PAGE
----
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Pietta 44

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I always wondered about a pistol where the barrel is removed every time you re-load; I keep thinking that tiny area where the receiver and barrel touch could lead to the barrel "aiming off center" a tiny bit. The whole "wedgie" thing; but I love both types.

Which is exactly why the arbor length is so critical in that design platform. Done right, it's the same revolver every time it's reassembled . . . and can and will maintain accuracy.

I got my Remington New Model Army back in 1980. I don't know how many shots I have put through it, but it has been quite a few over the years. My question is would shooting over a number of years serve to lap out that constriction mentioned? I was told by the seller that it would use a .451 ball, so I bought the Lyman molds and handles and that is all I have ever fired in it. I know a number of the guys here work on revolvers, so have y'all noticed the older .44 Colts and Remingtons from Pietta favored a .451 over a .454?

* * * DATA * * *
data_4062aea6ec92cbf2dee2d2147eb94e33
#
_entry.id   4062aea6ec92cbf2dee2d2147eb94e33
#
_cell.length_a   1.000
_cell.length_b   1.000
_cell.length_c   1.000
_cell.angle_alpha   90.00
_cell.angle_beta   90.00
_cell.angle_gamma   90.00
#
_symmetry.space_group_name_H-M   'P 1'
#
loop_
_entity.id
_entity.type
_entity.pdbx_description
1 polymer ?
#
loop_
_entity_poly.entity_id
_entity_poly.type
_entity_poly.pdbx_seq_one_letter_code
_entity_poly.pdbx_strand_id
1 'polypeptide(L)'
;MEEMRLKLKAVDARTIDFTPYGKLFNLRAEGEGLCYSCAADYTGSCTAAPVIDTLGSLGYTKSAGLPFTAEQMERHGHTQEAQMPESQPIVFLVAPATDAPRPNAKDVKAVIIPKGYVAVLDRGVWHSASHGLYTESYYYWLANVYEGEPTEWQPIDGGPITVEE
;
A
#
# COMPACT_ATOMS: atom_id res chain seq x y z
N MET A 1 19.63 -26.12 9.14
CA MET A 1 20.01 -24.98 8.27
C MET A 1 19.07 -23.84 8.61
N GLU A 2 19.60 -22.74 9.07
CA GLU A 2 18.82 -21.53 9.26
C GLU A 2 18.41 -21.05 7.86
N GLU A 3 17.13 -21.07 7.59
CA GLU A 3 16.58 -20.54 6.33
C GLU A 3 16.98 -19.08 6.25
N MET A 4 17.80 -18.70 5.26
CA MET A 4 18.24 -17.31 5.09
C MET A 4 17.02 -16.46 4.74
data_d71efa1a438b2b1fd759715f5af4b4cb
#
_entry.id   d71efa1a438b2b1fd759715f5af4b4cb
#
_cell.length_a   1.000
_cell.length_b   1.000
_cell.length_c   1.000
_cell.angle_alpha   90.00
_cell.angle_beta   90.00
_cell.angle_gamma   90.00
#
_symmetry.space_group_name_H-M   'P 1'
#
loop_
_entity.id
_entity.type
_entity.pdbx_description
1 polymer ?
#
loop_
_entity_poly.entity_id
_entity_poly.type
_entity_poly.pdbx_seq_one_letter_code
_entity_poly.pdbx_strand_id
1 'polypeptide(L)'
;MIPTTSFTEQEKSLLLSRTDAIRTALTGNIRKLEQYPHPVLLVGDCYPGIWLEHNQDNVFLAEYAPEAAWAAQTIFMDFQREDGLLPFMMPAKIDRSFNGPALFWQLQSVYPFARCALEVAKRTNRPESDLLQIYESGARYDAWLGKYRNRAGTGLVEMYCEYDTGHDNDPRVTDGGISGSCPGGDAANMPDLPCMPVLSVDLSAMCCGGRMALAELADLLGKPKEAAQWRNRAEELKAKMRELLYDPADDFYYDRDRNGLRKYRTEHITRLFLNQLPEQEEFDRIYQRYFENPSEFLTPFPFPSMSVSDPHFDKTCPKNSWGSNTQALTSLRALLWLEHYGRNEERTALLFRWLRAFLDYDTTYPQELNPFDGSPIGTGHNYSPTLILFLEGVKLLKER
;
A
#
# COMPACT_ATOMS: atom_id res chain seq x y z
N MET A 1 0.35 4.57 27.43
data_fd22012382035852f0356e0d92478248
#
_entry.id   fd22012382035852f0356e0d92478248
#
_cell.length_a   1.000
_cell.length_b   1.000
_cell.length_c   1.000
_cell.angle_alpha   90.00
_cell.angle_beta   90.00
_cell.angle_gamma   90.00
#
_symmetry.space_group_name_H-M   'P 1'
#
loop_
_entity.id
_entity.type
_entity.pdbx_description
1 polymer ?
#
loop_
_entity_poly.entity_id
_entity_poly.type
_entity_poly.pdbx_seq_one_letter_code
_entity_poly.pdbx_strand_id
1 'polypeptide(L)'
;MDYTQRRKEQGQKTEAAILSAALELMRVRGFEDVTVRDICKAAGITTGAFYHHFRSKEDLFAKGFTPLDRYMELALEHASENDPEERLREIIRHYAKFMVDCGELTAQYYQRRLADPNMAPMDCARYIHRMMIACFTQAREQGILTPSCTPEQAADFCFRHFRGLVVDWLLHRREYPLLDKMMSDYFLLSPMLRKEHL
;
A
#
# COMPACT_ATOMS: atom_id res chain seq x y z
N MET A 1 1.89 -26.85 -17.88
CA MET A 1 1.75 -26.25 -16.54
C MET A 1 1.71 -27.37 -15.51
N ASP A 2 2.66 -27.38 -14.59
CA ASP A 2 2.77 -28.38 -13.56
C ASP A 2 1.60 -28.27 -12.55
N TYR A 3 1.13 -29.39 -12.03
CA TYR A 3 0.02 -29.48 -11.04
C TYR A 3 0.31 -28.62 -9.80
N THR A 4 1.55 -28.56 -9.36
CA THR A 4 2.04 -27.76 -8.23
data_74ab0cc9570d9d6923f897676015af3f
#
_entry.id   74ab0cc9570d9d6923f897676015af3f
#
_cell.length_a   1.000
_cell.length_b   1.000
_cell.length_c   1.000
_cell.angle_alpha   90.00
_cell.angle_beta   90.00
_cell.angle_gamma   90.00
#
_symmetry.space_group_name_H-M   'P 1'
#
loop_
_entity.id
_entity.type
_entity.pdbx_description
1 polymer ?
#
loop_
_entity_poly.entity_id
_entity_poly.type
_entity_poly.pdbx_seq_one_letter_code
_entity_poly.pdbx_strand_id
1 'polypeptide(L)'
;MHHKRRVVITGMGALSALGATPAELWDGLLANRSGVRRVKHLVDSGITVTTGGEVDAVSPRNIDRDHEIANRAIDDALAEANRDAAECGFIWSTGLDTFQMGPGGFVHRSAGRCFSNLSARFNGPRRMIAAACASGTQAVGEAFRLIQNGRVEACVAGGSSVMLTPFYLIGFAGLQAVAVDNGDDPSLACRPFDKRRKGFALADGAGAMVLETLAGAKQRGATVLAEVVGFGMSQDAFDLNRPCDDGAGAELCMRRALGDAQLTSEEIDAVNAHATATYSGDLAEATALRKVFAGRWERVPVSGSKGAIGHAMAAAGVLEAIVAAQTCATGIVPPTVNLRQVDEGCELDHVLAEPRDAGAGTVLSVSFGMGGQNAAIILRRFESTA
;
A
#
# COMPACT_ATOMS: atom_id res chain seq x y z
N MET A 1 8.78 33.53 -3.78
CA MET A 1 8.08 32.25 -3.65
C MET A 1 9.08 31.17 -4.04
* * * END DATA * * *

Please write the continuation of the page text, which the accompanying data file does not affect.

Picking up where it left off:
One needs a set of pin gauges to accurately determine bore diameter changes as a slug driven through will only reveal the tightest spot but not where it is and is not a push through at any stage of bore traverse.
I have found usually the muzzle end to be loose and the constrictions in the breech end or mid barrel , , especially over the threads in closed frame guns.
There are two fixes that I have had success with , fire lapping in cartridge guns and lead slug abrasive hand lapping in percussion guns.